1. Get on a self-improvement kick.
2. Rethink your firm’s beauty squad.
3. Develop crushes of your own.
Read, Grow, Learn: Self-improvement Is Your New Hobby
Someone is staring at you in personal growth. It’s a great line from “When Harry Met Sally” and Harry was indeed reading up on how to improve himself because he was in the middle of a divorce. You may not personally need some of the silly self-help books on the market today, but reading about the professional services industry, and particularly what your friendly competitors in the Big Four are doing to support clients, can’t hurt. How many consultants and auditors do you have in your LinkedIn network? Increase the amount of connections you have in this field and read the content they publish that relates to the industries you serve. You will learn about new techniques and trends. Follow the Big Four’s content pages and attend the occasional webinar related to a problem you believe a client is facing. You may also want to read books on B2B selling techniques and advances in knowledge transfer methods.
Who Is Helping You Look Good?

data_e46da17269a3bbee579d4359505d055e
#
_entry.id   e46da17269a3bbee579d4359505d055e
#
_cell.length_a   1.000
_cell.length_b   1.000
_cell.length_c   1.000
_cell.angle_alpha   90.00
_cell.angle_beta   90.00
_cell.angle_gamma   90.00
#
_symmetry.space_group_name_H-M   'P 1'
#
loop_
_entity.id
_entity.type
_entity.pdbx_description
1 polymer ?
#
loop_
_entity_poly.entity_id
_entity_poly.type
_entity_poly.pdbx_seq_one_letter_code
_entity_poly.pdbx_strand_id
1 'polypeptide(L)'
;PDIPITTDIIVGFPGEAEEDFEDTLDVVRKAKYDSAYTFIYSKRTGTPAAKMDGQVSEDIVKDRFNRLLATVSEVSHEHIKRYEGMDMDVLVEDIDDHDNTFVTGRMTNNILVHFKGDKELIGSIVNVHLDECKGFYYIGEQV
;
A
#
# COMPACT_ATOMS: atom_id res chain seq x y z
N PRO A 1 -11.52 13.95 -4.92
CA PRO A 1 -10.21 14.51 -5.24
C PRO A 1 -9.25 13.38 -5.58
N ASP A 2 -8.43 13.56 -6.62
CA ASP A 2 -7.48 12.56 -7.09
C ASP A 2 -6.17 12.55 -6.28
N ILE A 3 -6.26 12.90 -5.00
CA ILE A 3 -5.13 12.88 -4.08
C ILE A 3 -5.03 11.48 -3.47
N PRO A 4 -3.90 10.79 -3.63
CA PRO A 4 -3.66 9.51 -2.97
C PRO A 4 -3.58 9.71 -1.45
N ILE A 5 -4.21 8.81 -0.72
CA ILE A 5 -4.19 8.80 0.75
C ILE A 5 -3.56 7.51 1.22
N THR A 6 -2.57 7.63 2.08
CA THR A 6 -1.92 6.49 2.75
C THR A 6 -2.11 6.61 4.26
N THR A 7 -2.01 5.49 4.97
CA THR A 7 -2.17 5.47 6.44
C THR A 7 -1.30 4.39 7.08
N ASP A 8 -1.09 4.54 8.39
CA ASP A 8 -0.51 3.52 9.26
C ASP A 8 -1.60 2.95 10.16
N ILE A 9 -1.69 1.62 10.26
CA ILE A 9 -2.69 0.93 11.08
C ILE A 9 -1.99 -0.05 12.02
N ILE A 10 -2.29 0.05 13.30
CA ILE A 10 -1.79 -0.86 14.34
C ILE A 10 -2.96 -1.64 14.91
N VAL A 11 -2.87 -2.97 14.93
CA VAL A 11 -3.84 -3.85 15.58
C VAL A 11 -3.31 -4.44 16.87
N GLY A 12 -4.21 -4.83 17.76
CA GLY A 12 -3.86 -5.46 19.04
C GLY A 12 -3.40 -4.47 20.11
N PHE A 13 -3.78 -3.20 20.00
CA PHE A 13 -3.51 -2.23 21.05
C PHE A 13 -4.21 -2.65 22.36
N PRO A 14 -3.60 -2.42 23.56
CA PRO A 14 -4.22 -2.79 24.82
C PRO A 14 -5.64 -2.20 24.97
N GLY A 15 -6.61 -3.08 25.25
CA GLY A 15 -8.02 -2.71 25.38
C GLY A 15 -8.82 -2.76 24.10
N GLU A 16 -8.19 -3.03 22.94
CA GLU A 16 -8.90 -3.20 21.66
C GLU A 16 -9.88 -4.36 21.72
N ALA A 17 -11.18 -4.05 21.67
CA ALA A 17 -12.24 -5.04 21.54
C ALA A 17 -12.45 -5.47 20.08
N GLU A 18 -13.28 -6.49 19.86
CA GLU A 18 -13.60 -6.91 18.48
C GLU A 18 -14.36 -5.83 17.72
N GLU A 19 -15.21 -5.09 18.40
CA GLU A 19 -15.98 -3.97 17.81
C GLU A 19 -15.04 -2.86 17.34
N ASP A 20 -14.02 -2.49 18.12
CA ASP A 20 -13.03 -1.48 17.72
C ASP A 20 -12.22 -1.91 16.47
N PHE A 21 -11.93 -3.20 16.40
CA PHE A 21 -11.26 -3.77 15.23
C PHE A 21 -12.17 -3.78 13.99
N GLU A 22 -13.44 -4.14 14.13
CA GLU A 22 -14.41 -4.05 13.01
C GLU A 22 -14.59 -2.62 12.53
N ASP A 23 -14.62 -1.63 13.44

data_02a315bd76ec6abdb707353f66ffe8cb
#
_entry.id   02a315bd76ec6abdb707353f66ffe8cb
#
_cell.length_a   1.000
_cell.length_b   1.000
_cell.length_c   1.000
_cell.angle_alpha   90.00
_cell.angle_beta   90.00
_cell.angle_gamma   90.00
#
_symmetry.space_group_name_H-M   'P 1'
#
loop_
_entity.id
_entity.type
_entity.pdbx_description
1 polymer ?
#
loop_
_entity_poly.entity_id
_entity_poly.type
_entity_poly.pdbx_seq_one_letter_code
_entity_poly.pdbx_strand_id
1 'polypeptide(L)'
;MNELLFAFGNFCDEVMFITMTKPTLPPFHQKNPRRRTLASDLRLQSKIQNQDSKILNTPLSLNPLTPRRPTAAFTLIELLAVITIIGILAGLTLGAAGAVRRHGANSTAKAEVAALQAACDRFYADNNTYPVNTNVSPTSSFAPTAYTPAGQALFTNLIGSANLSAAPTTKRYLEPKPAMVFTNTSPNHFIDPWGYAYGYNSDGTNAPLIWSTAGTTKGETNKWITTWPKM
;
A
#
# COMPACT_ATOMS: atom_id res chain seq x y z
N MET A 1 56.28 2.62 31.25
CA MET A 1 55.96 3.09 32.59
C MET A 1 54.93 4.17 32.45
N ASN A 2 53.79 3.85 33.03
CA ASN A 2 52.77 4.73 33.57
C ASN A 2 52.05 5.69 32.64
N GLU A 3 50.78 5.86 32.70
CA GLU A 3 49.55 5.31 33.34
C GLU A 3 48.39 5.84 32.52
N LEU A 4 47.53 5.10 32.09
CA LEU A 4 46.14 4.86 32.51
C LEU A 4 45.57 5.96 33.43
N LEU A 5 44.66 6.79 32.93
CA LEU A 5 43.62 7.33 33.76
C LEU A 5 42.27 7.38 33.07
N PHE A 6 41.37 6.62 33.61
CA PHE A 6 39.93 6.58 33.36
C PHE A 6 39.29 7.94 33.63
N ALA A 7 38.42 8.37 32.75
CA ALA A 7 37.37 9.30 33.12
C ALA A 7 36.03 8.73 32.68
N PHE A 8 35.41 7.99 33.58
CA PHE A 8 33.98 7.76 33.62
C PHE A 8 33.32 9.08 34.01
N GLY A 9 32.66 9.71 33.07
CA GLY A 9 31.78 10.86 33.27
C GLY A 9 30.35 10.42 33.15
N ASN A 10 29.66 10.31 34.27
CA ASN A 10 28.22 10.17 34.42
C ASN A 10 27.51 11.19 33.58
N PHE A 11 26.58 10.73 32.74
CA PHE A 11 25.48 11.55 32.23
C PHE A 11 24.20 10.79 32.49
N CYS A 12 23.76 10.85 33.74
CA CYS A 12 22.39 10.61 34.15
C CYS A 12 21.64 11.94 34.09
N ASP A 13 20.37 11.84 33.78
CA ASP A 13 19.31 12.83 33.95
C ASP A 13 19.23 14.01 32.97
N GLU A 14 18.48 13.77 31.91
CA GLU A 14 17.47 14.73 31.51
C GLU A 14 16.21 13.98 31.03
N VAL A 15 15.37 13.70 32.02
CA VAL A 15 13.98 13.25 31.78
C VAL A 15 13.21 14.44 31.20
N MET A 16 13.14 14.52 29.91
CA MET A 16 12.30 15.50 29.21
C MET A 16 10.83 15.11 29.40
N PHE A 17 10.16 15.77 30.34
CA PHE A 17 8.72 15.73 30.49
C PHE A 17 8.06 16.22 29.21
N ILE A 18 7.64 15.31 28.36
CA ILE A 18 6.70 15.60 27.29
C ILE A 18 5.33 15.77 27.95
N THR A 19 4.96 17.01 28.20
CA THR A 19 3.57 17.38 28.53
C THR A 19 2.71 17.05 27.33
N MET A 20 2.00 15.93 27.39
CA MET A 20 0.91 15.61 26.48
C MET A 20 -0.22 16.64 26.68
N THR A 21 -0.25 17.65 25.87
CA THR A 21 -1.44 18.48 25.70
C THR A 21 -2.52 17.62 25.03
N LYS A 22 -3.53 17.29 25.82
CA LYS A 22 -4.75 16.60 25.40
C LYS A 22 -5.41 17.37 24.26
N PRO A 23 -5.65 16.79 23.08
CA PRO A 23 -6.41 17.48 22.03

There is nothing like a new haircut or new clothes to make a person feel better. While law firms spend an enormous amount of money on marketing departments and often joke that proposals are simply “beauty contests” they rarely look in the mirror to see what their “stylists” have actually done for them. Marketing may have done wonders with the logo, website colors, and even sophisticated social media content strategy but you also need to mimic the attraction techniques of the Big Four. These tricks go beyond flirting and boasting about credentials to creating real bonds with clients. Client care processes to borrow from include setting up communication protocols with new clients, monitoring client service delivery, modifying the service team pursuant to critical feedback, and continually offering anticipatory guidance on mitigating risk or cutting costs. Instead of only hiring professionals familiar with law firm marketing, it may be time to make space for savvy account executives from the Big Four. These professionals can help you develop client-facing methods that will strengthen your understanding of consultative selling skills and how to increase client loyalty.